Here, in no particular order, are the Top 5 questions facing the NL East Champion Washington Nationals, who once again failed to advance past the NLDS...
5. Bring back The Buffalo or find a new everyday catcher?: Wilson Ramos, 29, was on his way to free agency and what should have been a significant payday.
Through 131 games, the seven-year veteran put up a .307/.354/.496 line with career highs in doubles (25) and home runs (22) in 523 plate appearances, over which he was worth a career-best 3.4 fWAR.
Late in the season, however, on a soggy day in D.C., on a fairly innocuous play at the plate, he suffered the second significant right knee injury of his career.
Ramos underwent surgery for what Jon Heyman at FanRag reported on Twitter on Saturday, was an ACL tear and a minor meniscus tear. The timetable for return? 6-7 months. So he won’t be ready for the start of the 2017 campaign.
It was a cruel blow for Ramos, and for the Nationals, who got solid catching from Jose Lobaton and Pedro Severino in the postseason, but missed Ramos.
So what now? Do the Nationals bring Ramos back? If not, they have to go out and sign an everyday backstop, right? Or do they believe in a combination of Severino and Lobaton behind the plate in 2017?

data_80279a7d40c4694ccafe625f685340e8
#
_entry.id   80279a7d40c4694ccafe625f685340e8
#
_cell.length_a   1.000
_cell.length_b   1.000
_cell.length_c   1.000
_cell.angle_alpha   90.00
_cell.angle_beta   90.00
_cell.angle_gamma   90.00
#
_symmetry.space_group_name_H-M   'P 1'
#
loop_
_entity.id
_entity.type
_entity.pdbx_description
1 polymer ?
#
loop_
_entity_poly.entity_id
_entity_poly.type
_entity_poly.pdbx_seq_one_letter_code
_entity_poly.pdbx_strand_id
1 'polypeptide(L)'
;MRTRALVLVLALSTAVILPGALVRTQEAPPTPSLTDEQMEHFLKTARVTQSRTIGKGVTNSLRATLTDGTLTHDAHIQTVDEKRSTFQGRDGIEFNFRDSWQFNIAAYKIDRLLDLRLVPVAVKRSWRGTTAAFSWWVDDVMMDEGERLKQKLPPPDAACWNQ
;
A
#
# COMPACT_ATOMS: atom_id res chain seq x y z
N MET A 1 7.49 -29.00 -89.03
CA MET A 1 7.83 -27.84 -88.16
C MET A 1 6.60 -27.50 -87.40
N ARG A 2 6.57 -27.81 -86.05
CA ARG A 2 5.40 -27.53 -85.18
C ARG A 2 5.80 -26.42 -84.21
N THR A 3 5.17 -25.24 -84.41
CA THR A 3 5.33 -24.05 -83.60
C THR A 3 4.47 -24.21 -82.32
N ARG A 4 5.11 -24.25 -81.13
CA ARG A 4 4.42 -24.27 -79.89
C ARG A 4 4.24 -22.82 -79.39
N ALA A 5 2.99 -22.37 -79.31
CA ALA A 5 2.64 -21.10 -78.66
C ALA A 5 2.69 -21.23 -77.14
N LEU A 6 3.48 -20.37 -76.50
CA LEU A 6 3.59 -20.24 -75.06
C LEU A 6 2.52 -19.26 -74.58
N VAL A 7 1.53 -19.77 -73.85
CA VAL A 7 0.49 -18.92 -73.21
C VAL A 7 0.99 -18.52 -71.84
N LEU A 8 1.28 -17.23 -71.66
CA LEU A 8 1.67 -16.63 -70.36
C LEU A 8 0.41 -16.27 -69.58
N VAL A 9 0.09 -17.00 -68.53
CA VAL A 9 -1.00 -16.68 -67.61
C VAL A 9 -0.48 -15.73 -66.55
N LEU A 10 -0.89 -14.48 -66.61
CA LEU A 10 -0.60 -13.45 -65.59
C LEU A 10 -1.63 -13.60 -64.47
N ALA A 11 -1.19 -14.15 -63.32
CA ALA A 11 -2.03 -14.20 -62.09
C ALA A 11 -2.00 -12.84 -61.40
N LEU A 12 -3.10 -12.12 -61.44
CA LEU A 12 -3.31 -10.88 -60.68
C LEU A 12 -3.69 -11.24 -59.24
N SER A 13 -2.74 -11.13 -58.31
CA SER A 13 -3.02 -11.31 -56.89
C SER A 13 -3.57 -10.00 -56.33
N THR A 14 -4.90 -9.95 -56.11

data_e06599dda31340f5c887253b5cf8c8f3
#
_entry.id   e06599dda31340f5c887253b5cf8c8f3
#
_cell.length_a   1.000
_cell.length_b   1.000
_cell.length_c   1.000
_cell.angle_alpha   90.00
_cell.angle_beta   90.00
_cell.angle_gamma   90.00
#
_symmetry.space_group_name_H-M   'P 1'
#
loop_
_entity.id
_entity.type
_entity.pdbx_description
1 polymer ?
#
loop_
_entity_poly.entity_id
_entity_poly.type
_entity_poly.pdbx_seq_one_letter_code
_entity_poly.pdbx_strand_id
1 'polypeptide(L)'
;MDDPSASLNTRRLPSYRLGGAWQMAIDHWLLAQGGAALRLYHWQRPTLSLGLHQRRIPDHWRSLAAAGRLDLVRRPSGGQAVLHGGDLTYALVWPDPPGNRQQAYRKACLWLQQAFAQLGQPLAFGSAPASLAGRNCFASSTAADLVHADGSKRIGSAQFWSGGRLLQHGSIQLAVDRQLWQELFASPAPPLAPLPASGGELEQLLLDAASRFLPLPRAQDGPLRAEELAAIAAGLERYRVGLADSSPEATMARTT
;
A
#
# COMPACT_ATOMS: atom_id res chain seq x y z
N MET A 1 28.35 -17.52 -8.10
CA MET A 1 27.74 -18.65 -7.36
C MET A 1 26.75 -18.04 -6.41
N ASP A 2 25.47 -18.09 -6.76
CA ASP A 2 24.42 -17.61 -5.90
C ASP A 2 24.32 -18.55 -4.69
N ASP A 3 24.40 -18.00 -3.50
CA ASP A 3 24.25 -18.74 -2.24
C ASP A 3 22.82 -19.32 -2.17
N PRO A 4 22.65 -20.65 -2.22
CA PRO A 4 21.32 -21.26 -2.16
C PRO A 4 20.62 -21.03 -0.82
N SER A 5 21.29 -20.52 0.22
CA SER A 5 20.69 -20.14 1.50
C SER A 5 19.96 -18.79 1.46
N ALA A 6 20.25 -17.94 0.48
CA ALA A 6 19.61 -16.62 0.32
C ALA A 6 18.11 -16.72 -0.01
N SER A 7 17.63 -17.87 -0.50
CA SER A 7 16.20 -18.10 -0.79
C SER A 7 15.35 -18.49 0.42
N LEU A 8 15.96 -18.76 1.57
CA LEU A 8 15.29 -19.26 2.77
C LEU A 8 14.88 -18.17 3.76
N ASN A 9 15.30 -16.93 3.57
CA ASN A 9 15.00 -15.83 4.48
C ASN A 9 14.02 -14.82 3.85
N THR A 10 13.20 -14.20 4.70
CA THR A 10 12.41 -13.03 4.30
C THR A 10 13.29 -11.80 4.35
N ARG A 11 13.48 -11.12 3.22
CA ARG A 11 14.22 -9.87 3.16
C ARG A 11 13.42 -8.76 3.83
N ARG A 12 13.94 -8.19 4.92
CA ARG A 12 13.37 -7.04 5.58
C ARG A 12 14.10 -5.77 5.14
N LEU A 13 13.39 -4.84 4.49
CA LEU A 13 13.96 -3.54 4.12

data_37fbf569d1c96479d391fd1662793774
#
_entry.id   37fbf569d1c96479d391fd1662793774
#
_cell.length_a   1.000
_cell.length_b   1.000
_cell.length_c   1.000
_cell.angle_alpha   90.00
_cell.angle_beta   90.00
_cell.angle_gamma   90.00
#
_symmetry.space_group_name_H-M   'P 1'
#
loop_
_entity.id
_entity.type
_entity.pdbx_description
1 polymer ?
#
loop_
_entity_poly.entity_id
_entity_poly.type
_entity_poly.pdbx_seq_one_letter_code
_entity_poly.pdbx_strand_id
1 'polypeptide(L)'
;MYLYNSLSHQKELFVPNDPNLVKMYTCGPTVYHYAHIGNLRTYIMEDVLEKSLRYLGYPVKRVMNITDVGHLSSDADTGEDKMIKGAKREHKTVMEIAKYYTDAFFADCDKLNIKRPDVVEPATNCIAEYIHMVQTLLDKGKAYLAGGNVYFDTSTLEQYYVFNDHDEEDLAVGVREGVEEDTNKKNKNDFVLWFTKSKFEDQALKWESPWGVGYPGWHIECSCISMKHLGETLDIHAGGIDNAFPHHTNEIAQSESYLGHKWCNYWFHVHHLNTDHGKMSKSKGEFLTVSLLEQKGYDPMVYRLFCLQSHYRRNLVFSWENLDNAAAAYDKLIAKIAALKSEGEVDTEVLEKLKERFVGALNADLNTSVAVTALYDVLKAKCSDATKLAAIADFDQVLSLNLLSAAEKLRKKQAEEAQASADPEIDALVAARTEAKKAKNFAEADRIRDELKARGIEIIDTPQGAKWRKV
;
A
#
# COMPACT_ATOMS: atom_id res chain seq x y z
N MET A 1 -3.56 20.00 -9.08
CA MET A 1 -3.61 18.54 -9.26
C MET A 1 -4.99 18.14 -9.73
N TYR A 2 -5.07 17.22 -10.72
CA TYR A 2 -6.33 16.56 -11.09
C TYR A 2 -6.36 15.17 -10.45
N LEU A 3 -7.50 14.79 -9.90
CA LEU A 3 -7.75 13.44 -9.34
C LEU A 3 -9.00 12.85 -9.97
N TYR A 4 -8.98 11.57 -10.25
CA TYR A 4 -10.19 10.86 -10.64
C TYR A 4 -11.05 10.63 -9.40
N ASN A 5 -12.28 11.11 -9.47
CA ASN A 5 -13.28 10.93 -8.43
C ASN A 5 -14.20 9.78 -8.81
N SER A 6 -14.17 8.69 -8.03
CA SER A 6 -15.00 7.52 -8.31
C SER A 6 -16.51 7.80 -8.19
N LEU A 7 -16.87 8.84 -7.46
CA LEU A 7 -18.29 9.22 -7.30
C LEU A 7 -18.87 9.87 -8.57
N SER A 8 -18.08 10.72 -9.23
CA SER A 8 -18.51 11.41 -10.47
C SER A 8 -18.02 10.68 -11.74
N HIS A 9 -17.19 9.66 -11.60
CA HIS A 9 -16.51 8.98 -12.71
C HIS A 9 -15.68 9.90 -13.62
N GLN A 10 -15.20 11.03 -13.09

Ramos, himself, acknowledged that after two knee surgeries, he might be better off in the American League.
“I would love to stay here and keep playing for this team,” Ramos said through an interpreter.
“They’ve given me the opportunity in my career that I haven’t gotten anywhere else. Unfortunately this injury happened so close to the end and it may affect whether I’m able to stay [with a] National League team or not, but if it’s up to me, I definitely would like to keep playing for the Nationals and play as long as I can.”
4. What was wrong with Bryce Harper?: If Bryce Harper didn’t play with an injury of some sort to his shoulder/neck, it might be more worrisome than if the Nationals’ soon-to-turn 24-year-old slugger was healthy throughout his .243/.373/.441, 24 double, 24 HR, 3.5 fWAR season.
Coming off a .330/.460/.649, 38 double, 42 home run, 9.5 fWAR season in 2015, which earned him an NL MVP award, Harper struggled from May on, after getting off to a strong start.
ESPN.com’s Buster Olney, citing information from ESPN’s Stats & Info, broke down the defending National League MVP’s struggles:
“Harper crushed fastballs in 2015, with a 1.189 OPS against them, the best in the majors. His .853 OPS against fastballs in 2016 ranked 85th of 146 qualified hitters.
“The same can be said for pitches on the outer half. Harper had a 1.175 OPS on those pitches in 2015, also the best in the majors. His .804 OPS on those pitches in 2016 ranked 46th.
“And it's the same story in the upper half of the zone. He had a 1.208 OPS on those pitches in 2015, compared to .823 in 2016.”
If he wasn’t dealing with an injury, the fact that he couldn’t figure out what was wrong over five-plus months should be a reason for concern.
Will we eventually hear that Harper was playing with a neck/shoulder issue?
Will he come back at full strength in 2017, his next-to-last season of team control before free agency? And about that rumored $400-$500M extension everyone was talking about this past winter?
3. Can Stephen Strasburg return to full strength?: Through 17 starts this season, Nats’ starter Stephen Strasburg was (13-0) with a 2.51 ERA and a .195/.258/.307 line against in 114 2⁄3 IP.